Do You Need To Borrow Money? Try Your Life Insurance Policy

At some point most of us find ourselves needing a quick cash boost. Something many people don’t know is that if they have a life insurance policy, there’s a possibility that you can borrow against the cash value you’ve accumulated over time.

First, let’s talk about the difference between what you’re life insurance policy amount is for and what cash value means. If you purchase a life insurance policy for $20,000, if something happens to you after a certain amount of time, your beneficiary will be paid the amount you took the policy out for, as long as you continue paying your monthly insurance payment.

Cash value is totally different. When you make your monthly life insurance policy, it starts to build up a cash value that eventually might increase how much the beneficiary payment will be later on down the road. For instance, if you’ve taken out a $20,000 policy but you’ve paid your policy on a consistent basis for 10 years, not only does the amount of the payout increase, but you start earning a cash value based on what your monthly payment is. If that happens, your beneficiaries will receive more than the initial value of your life insurance policy.

That’s a discussion you’ll want to have with your insurance agent because the more you’re willing to spend monthly, the quicker the cash value amount will increase, along with the insurance payout. With many types of insurance policies, all you have to do is pay a certain amount monthly and the amount of the policy stays where it is until you pass away, and it goes to your beneficiaries.

The terms are quite simple, yet you need to qualify to borrow against your cash value. With policies like whole or universal, if you pay more monthly, you not only increase how much your beneficiaries will get, but it increases the cash value of your policy, which is the part you can borrow against. Some life insurance companies allow you to make much larger payments than needed for the requested death benefit, in which case your cash value will grow faster. For other companies, you’re allowed to pay more, but they might have a limit on how much more you can pay depending on how much you’re looking to pay to your beneficiaries.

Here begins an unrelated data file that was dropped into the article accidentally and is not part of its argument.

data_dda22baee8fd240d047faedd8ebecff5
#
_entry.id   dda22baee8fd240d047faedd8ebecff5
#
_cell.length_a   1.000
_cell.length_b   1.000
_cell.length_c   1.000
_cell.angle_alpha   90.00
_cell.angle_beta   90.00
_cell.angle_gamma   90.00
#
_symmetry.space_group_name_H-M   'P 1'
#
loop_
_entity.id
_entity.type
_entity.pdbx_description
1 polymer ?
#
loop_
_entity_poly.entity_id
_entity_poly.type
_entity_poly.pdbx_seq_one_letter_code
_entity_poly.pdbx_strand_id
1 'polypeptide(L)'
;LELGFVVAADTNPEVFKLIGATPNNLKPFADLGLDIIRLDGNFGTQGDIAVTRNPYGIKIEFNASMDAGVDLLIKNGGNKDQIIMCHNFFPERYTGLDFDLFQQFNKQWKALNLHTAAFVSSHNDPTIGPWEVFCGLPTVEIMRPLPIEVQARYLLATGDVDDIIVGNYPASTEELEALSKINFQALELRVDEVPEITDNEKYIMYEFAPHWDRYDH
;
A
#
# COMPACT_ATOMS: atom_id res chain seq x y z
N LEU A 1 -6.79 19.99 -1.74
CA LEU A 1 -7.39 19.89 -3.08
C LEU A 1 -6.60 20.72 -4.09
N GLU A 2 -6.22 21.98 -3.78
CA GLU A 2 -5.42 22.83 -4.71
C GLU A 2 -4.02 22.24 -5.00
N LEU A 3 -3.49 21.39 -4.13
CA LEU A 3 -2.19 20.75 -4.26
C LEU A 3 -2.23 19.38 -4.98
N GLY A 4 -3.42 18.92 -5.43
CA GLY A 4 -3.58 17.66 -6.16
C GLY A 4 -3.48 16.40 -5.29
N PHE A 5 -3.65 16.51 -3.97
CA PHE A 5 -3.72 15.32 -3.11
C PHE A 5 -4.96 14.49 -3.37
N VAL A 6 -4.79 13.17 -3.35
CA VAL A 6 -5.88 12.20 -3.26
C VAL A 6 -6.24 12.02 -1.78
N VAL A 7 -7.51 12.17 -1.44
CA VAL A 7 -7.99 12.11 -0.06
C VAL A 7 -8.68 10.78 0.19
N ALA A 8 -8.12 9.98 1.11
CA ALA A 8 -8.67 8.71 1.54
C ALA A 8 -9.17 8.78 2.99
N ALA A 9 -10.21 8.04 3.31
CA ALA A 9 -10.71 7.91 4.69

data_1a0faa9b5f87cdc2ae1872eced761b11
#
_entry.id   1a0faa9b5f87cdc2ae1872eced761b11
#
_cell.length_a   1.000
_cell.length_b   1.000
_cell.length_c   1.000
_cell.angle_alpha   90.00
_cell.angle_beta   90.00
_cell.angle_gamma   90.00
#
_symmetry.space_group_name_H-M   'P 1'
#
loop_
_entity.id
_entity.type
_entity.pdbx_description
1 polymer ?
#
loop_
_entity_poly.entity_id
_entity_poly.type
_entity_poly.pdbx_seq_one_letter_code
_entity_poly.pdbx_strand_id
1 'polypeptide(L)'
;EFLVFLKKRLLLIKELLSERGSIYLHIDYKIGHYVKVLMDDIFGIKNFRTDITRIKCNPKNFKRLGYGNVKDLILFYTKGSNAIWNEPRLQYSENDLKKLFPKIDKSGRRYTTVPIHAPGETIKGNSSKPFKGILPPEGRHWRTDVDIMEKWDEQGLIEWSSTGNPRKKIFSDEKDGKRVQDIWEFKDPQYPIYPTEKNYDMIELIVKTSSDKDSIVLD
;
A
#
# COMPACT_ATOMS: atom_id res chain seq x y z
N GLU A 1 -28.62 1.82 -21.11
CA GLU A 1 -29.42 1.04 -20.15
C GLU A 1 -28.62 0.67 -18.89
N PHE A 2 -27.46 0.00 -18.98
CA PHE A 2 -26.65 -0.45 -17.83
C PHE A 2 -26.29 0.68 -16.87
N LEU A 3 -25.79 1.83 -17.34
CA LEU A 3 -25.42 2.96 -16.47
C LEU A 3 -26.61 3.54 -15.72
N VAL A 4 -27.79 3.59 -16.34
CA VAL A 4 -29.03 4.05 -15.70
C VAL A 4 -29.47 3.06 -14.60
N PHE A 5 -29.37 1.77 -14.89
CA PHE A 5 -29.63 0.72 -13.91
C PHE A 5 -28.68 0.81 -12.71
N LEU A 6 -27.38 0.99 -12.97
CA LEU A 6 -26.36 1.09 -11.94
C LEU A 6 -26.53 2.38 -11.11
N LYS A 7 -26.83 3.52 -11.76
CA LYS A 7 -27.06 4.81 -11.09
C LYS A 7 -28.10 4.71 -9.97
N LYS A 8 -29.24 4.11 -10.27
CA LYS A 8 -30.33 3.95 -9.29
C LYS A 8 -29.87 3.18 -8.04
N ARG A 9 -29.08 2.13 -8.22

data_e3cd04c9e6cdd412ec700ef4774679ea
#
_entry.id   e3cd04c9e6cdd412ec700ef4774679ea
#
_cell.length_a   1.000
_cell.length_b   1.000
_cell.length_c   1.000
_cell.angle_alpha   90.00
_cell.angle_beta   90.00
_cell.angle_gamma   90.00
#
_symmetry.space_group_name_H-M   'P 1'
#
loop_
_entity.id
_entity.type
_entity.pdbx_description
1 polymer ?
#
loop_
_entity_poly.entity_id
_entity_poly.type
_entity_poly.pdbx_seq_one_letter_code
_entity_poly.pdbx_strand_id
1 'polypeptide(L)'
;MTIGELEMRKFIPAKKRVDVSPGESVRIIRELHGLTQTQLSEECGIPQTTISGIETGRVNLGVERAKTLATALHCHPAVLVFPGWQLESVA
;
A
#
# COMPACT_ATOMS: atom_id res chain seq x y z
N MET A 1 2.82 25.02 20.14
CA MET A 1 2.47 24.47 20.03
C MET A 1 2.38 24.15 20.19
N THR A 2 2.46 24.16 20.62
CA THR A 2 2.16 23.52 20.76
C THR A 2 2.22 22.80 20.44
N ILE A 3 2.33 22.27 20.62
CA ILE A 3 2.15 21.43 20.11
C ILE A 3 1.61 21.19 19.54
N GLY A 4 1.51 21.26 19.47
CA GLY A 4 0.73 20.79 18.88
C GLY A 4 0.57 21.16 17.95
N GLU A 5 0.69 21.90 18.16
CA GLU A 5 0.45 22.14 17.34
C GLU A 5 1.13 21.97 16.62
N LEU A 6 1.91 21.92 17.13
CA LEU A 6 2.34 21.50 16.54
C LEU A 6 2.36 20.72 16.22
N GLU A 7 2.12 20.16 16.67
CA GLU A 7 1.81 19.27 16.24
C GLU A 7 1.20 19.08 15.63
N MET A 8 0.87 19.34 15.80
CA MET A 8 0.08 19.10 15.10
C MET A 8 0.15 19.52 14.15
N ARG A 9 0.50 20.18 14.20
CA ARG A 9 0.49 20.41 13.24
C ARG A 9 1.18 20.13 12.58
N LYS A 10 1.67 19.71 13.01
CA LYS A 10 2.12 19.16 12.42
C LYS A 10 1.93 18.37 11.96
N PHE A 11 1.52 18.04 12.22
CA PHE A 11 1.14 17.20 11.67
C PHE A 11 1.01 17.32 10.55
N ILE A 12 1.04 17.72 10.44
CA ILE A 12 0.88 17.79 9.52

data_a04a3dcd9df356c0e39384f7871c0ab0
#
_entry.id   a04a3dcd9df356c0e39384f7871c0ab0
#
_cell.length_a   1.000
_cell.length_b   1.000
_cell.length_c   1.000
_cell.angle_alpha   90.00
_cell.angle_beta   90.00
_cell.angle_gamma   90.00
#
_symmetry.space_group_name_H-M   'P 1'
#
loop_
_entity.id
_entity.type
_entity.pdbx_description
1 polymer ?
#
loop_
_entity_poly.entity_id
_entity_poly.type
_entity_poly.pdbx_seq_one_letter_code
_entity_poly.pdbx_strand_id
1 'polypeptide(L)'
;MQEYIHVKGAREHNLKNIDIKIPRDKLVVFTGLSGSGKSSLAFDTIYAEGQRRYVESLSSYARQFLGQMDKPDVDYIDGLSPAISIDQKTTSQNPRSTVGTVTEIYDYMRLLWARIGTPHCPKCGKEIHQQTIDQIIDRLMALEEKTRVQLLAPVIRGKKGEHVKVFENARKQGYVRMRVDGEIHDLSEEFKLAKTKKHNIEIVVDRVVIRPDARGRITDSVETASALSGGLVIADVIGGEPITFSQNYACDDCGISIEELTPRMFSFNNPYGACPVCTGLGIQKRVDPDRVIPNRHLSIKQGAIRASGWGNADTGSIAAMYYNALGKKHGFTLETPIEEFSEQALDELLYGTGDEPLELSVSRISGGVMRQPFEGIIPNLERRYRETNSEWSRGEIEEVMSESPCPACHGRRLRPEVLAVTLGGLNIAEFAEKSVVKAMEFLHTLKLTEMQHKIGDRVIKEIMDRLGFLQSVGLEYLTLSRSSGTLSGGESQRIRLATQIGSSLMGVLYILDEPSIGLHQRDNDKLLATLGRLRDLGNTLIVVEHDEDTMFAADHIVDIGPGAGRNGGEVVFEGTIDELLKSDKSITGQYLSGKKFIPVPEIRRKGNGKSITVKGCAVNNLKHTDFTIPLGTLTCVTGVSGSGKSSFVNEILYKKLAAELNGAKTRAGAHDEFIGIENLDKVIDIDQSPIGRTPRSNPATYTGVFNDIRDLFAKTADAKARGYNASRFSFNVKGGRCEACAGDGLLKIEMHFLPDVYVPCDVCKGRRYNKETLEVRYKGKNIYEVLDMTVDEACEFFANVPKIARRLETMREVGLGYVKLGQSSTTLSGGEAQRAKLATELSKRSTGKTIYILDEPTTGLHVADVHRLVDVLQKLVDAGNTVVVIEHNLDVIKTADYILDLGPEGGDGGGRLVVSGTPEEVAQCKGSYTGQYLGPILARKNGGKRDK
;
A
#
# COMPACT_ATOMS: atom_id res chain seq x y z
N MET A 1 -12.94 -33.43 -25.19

With that information, let’s go back to the possibility of your need to take out a loan against your policy’s cash value. You can take out all of it, or a portion of it, and the truth is that you never have to pay it back. The other truth is twofold.

One, if you don’t pay it back, you’ll still be charged an annual percentage rate of between 5% to 8%, which is relatively low when compared to other types of loans. Two, if you don’t pay it back and you don’t pay the interest, the penalty goes against the death benefit, starting with the cash value if you didn’t take it all out, and then dwindling the amount you created your policy for. However, as long as you keep paying your monthly payments, over time you might recover some of that debt so the loss won’t be critical.

What happens if you decide to pay it back? You contact your insurance company and ask how to make payments to bring the cash value back up to where it used to be. Some companies will allow you to increase your monthly payment so that over time you’re building it back. If you want to make bigger payments to close the gap sooner, they’ll help you set up that option based on their policies.

Something else you should know is that if you take a loan against the cash value of your policy, it’s non-taxable, unlike if you invested in the stock market, since it doesn’t count as income. That’s going to be helpful in the long term, especially if you end up needing the entire cash value you’ve previously accrued.

If you decide to go through with your loan, you can call and talk to a representative, try to call your agent, or if you’ve created an account online you can go through the portal. However, we’d recommend you talk to someone so you can ask all the questions you might want answers to before you do it. It always helps to know everything that’s going on so you’ll know what to expect. After the transaction goes through, you’ll receive information through the mail telling you what’s happened and how things will go from that point.

We hope you never have to go that route, but it’s a nice buffer if you need something now rather than in the future.

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